President, nurse, truck driver, doctor, sales associate, cook, teacher, judge, accountant, web designer, dog trainer, receptionist, superintendent, real estate agent, electrician. These and thousands of other titles like these describe the jobs people have – and in many cases what they aspire to be (“I want to be an astronaut when I grow up!). The beauty of the vast majority of job titles is that we have preconceived notions of what those titles mean. When most people read them they immediately have an idea of what the person does for a living – and asking someone what they do for a living is standard conversational fare in our country.
My wife, Jackie Naginey Hook, has several titles that she uses to describe herself and indicate what she does. Except, in her case, they are titles that most people don’t immediately associate with anything. I should know, because as her husband I didn’t know what any of them meant when I first heard them. It was only after several explanations that the words began to have meaning for me.
Those words are… spiritual director, celebrant and end-of-life doula.
I know, that was my first reaction too. What the heck are those?
Let’s start with the first title: spiritual director.
Spiritual directors companion others to explore matters of the soul and faith. They inspire them to experience authenticity in their lives, and connect and explore the deep truth beyond life and death. It is a practice found in many faith traditions, but, as the name implies, is spiritual as opposed to religious.
Again, I know. Even the description is a bit tough to grasp. So what exactly does a spiritual director do?
They get together individually with their “directees” on a monthly basis, usually for an hour, and talk about any experiences and encounters the directee has had that they want to process and sort through. These can be small items or significant decisions. There is no judgment or criticism. It is done with confidentiality and in a safe space. They work with their directee to take practical steps to integrate spirituality into their day-to-day living, while supporting them to explore and make space for their passions and talents.
Not your ordinary job title by any means, and one that took three years of training.
The next title is celebrant. Specifically, in my wife’s case, a funeral celebrant.
Celebrants are specialists who are trained in the history, ritual and traditions of ceremonial events, and study many cultures and religions. Funeral celebrants work together with the families and friends of loved ones who have died, learning about the individual by gathering with these people and hearing their stories. The celebrant then spends time crafting a ceremony with music, quotes, readings, unique symbols and rituals. Once the ceremony has been written, the celebrant gives it to the family to review to ensure it compassionately and sincerely presents the life of the deceased. The celebrant then officiates at the funeral home, crematorium, cemetery and/or memorial location of the family’s choice.
Celebrants work with people of all denominations and spiritual levels. Whether the families and friends are secular, religious, spiritual or interfaith, or if they simply want to present the deceased in the manner of the deceased’s or their own choosing, celebrants will create a meaningful, memorable and fitting tribute.
Again, not an ordinary job, and as the percentage of people in our country with no religious affiliation keeps growing – from 16% in 2007 to 29% last year – funeral proceedings are increasingly being led by non-traditional individuals like celebrants. Something that also requires a year of training to be able to do.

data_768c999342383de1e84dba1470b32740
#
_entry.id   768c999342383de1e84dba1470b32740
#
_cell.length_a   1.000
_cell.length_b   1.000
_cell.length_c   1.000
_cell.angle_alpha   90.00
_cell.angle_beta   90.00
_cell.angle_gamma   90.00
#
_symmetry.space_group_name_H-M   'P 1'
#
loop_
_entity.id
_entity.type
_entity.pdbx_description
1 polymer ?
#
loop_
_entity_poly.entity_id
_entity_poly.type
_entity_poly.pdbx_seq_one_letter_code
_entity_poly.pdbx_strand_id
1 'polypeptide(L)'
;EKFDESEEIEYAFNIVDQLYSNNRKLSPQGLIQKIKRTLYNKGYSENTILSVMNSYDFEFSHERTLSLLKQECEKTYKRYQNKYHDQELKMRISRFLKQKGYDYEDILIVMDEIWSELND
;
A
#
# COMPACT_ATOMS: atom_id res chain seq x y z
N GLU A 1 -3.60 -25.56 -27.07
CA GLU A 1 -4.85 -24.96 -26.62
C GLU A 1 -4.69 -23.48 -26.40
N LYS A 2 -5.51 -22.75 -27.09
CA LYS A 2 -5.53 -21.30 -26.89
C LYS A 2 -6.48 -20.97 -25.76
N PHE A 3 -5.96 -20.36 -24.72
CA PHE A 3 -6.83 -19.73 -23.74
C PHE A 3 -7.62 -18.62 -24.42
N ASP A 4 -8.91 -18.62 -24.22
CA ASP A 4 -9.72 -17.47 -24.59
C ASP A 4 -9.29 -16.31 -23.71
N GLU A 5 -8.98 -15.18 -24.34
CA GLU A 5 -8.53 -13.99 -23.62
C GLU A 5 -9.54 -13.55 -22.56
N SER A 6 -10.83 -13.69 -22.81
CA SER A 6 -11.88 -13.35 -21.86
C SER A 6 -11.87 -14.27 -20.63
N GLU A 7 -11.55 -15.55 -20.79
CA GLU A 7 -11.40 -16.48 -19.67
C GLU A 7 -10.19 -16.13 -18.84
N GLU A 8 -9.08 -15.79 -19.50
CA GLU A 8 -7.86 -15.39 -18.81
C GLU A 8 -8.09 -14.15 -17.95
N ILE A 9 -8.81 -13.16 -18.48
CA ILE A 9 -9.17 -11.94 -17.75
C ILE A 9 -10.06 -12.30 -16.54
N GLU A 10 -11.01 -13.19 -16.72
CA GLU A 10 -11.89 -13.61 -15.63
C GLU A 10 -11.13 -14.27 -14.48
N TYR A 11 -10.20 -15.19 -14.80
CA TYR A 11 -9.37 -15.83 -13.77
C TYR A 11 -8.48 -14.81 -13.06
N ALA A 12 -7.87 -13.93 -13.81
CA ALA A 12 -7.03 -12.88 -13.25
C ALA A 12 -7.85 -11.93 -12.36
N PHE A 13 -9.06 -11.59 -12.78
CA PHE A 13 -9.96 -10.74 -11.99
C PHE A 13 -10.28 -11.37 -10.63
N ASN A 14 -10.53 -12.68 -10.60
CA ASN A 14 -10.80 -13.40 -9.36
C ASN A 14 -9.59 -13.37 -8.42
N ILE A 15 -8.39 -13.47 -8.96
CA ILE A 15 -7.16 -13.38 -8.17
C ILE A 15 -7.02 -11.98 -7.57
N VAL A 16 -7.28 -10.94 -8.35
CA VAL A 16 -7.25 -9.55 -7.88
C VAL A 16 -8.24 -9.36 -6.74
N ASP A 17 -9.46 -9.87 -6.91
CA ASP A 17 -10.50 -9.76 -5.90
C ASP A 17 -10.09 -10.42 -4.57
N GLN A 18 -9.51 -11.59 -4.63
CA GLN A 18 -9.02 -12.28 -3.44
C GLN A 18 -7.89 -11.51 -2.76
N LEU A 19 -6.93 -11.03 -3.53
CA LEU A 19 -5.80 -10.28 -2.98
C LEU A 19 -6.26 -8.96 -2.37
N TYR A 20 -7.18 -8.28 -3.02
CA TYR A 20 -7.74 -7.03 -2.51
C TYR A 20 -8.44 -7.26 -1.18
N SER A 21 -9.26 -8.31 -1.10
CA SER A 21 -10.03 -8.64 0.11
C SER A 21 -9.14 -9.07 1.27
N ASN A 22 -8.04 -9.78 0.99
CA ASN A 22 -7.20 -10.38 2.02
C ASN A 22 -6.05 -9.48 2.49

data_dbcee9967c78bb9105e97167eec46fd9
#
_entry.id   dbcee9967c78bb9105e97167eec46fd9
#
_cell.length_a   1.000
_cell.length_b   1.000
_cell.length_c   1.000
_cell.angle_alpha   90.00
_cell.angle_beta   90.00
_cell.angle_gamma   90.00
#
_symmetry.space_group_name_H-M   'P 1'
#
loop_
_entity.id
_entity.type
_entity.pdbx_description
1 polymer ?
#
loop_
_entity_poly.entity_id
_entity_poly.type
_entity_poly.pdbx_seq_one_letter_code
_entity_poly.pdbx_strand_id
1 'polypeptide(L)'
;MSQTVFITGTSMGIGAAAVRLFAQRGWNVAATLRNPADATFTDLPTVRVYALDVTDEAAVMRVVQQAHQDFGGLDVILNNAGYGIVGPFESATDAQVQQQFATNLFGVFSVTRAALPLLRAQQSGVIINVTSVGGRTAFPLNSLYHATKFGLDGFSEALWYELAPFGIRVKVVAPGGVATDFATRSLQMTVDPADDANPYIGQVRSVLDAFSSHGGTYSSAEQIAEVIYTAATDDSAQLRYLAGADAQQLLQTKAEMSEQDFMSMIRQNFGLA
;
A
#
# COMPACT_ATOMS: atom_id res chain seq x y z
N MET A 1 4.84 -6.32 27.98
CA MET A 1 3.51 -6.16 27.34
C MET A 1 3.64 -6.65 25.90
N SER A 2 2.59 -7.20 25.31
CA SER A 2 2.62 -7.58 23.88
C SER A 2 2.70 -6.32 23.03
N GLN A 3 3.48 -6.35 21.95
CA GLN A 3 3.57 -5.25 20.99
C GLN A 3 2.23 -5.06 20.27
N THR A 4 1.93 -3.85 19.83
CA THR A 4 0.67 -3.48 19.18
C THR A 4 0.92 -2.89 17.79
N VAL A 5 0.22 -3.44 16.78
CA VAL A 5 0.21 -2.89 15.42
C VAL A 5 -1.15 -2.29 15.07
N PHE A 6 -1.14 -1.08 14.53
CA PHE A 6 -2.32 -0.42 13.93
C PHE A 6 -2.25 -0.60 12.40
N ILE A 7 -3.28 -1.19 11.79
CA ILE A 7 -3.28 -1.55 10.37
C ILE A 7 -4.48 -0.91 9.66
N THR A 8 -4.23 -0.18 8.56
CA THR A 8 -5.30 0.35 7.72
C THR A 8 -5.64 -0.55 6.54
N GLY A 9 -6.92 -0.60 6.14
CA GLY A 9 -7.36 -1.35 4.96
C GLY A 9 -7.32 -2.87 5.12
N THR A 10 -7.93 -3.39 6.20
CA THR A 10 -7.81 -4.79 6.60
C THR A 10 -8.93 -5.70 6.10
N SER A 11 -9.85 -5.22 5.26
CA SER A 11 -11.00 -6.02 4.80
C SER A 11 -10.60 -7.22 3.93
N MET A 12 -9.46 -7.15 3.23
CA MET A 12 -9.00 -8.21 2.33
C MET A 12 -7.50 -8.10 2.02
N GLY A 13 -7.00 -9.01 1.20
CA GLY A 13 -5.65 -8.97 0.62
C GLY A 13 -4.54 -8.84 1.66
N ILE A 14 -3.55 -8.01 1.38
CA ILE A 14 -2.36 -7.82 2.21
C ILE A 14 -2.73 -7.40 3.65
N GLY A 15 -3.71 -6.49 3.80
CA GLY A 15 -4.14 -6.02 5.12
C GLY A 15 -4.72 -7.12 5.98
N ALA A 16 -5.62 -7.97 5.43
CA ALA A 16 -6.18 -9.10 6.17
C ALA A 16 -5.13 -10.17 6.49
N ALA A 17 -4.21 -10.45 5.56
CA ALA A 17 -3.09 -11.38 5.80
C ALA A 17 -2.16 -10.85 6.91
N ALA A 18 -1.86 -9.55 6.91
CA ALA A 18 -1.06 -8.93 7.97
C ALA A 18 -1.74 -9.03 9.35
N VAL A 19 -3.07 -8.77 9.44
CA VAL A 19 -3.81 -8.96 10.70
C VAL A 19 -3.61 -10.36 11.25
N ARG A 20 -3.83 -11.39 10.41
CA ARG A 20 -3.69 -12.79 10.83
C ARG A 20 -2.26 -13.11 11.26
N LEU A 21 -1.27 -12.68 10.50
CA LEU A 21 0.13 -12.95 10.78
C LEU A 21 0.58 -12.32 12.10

The last title my wife holds is end-of-life doula.
End-of-life doulas guide people who are dying, as well as their loved ones, through the dying process. The doula can become involved at any point during the process – soon after someone receives a terminal diagnosis, when a sick person’s body begins its final breakdown, or even after the person has died and left loved ones in need of help to start their grieving. End-of-life doulas provide emotional, spiritual and physical support to everyone involved in the dying process.
End-of-life doulas listen to the concerns, fears, hopes and life stories of the dying person and their loved ones in an effort to bring them peace. The doula helps them to find a way to live in the best way possible for them during the dying process, while utilizing experience and expertise to offer an expanded view of dying that can bring greater meaning and comfort to this intense process. And also as with the other two titles there is a long training period before someone can use it.
There are several common themes in each of these three jobs. One is open-hearted service to others. Another is the ability to deeply and intentionally listen to others without judgment. And another commonality is the ability to “hold space” for others so they can, as much as possible, experience the moments of life in a way that honors them and their loved ones and helps them pay attention to what matters most. These are not the types of qualities you would see on a job description sheet for the thousands of jobs like those listed at the beginning of this column. But perhaps they should be. Or better yet, perhaps they are qualities we should all aspire to incorporate into our daily lives.
But in either case, the next time you are talking with someone and ask, “So, what do you do for a living?”, and the answer is one or any combination of spiritual director, celebrant, and/or end-of-life doula, hopefully you’ll remember what those are, and maybe even think, “Gosh, I’d like to be one of those!”